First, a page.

Monthly Archives: February 2011

Is your theatre or production in danger of an ADA lawsuit?

If you produce or operate a venue that houses Movies, concerts, or performing arts works, like theatre, comedy or spoken word performances, you  may not be aware of the scope of  the Americans With Disabilities Act (ADA), which  requires that you make reasonable accommodations for people with disabilities.

Sure, we've all  made entryways wider, installed ramps, and configured seating to allow for patrons in wheelchairs.  But what about those patrons with less obvious disabilities, such  as deafness and blindness?

Growing threat of lawsuits

Recently, a number of Disability Rights Advocates announced that they and their “public interest” attorneys would soon be turning their attention to “the theater industry”.   Their concern?  Closed Captioning for hearing impaired patrons.

Last November,  a disability rights group filed a class action against Cinemark theatres over this issue.    They claim that,  “Over two-thirds (2/3) of Americans attend movies each year. Yet without some form of captioning, countless seniors and those with hearing loss, cannot enjoy at trip to the movies because they are unable to hear or understand the dialogue.”  Their suit contends that by not providing  Closed Captions, Cinemark’s they are engaged in discriminatory practices that violate the Unruh Civil Rights Act (California Civil Code sections 51 and 52), which prohibits discrimination on the basis of disability, the Disabled Persons Act (California Civil Code section 54.3), and the Americans with Disabilities Act. Continue Reading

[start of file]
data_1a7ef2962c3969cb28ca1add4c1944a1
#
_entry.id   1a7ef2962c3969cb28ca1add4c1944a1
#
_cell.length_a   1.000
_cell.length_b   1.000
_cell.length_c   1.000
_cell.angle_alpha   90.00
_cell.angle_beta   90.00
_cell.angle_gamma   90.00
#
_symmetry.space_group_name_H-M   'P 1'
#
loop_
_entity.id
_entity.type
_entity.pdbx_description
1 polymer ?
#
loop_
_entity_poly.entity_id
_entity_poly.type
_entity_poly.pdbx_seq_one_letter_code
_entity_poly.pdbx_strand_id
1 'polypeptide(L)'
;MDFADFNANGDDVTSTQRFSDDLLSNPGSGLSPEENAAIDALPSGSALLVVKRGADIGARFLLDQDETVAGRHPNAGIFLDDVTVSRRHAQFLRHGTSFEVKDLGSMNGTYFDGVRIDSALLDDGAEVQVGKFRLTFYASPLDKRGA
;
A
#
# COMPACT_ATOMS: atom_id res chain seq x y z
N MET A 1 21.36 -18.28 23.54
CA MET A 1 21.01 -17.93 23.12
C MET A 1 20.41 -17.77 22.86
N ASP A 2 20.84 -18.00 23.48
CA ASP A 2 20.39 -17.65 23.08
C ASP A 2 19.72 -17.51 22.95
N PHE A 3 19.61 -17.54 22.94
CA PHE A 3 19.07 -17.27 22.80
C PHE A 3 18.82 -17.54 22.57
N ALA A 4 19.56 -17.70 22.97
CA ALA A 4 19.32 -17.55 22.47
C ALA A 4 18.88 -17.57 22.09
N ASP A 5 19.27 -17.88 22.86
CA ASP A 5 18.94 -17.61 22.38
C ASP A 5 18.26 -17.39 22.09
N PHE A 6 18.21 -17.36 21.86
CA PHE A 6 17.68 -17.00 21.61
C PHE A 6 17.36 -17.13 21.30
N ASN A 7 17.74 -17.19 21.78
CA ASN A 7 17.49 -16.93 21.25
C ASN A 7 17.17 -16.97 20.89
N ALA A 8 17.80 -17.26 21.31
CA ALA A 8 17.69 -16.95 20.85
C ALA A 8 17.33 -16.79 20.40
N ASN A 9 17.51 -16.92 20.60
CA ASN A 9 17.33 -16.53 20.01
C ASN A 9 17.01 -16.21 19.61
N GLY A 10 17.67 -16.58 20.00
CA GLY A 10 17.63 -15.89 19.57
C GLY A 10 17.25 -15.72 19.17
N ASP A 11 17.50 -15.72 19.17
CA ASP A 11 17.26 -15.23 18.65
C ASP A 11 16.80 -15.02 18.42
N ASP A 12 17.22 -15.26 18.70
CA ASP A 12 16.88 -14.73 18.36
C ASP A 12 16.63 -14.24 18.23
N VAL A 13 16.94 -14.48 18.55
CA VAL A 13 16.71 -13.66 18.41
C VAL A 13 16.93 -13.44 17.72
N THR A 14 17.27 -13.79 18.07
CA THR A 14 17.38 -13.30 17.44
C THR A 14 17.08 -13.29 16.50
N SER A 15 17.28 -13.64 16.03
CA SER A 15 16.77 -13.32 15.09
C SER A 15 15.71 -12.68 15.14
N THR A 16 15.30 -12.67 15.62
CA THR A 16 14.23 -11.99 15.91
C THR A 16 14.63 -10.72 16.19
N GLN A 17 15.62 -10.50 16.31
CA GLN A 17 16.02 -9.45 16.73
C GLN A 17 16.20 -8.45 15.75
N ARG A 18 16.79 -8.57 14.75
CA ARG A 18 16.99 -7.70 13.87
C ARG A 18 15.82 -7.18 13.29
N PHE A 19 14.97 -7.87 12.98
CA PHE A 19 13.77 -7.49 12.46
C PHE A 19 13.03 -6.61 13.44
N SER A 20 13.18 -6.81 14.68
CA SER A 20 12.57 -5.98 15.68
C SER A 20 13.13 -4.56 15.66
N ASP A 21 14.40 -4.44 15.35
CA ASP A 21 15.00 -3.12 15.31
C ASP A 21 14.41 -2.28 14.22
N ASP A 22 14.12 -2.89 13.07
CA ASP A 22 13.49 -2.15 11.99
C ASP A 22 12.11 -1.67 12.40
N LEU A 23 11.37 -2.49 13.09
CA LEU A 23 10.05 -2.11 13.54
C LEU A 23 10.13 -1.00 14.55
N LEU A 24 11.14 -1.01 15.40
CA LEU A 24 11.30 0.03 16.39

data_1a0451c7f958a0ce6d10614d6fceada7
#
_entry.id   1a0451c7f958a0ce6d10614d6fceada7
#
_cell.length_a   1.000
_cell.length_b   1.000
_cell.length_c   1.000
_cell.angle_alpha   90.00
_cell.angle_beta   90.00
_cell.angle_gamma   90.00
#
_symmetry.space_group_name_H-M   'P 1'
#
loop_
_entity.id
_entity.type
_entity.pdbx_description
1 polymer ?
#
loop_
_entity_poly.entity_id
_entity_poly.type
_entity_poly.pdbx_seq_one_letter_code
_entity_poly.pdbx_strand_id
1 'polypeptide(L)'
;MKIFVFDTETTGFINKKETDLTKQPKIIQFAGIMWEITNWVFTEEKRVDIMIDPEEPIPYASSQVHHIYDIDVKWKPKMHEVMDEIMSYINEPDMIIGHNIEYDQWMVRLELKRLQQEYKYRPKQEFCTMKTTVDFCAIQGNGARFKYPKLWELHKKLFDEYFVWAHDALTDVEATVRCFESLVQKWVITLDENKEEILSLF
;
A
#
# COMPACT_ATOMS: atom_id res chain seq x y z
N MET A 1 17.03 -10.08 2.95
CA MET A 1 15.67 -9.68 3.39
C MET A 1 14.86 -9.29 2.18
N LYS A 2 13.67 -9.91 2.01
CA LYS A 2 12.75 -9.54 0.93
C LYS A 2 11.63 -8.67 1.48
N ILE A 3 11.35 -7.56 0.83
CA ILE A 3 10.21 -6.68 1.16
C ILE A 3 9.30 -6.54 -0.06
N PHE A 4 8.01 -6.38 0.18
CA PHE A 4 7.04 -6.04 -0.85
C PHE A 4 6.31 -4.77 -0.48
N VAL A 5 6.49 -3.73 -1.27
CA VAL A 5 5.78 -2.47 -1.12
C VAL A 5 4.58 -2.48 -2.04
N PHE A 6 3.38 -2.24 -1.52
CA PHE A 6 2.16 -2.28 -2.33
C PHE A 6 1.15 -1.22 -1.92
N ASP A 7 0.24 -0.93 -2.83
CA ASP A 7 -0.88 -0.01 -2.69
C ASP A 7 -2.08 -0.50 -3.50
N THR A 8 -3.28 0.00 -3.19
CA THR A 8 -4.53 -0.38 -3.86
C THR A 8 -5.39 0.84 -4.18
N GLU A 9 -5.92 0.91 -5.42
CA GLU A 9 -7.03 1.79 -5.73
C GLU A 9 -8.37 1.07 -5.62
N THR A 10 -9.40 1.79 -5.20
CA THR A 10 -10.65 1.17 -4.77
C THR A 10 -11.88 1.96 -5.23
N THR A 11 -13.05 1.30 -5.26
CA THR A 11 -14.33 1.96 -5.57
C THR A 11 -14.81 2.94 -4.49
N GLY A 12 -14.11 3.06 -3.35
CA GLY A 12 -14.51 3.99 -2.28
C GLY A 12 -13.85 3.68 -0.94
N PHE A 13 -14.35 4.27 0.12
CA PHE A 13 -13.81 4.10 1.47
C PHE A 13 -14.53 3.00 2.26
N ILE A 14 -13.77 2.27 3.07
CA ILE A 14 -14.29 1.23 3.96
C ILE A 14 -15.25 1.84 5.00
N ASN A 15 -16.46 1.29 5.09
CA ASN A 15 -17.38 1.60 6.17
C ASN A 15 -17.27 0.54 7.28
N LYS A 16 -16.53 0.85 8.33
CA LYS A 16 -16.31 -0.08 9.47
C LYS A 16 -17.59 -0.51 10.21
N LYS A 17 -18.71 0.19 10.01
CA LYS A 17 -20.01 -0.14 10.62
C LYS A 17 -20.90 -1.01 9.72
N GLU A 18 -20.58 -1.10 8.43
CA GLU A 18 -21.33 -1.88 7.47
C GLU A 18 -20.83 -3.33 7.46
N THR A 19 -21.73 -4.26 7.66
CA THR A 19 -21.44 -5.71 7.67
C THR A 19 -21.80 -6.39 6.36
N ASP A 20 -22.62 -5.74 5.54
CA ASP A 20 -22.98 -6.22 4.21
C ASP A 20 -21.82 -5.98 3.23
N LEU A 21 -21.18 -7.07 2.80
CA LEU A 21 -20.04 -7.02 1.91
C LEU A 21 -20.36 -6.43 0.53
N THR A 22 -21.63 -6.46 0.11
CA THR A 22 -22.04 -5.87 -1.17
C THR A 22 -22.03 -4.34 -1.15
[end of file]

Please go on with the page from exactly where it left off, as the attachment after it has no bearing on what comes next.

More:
Will Spiderman’s bad reviews matter, or has the superhero already caught audiences in his web?

Earlier this week, the New York Theatre Critics broke with long standing tradition and reviewed a show while it is still in Previews.  The mostly bad reviews of “Spiderman: Turn Off The Dark” came out the day after one of the oft-rescheduled opening dates.  Clearly the critics have had enough, figuring (I think correctly), that when… Continue Reading

Asked and Answered: Can I use a famous movie line in my new screenplay?

Q:  I have watched hundreds of films and read as many screenplays.  The question I have is, are lines from movies protected by copywrite or are they considered in the public domain? The best example I have is whenever a character or story transports a character to somewhere foreign or bizarre the standard line is “We’re not… Continue Reading

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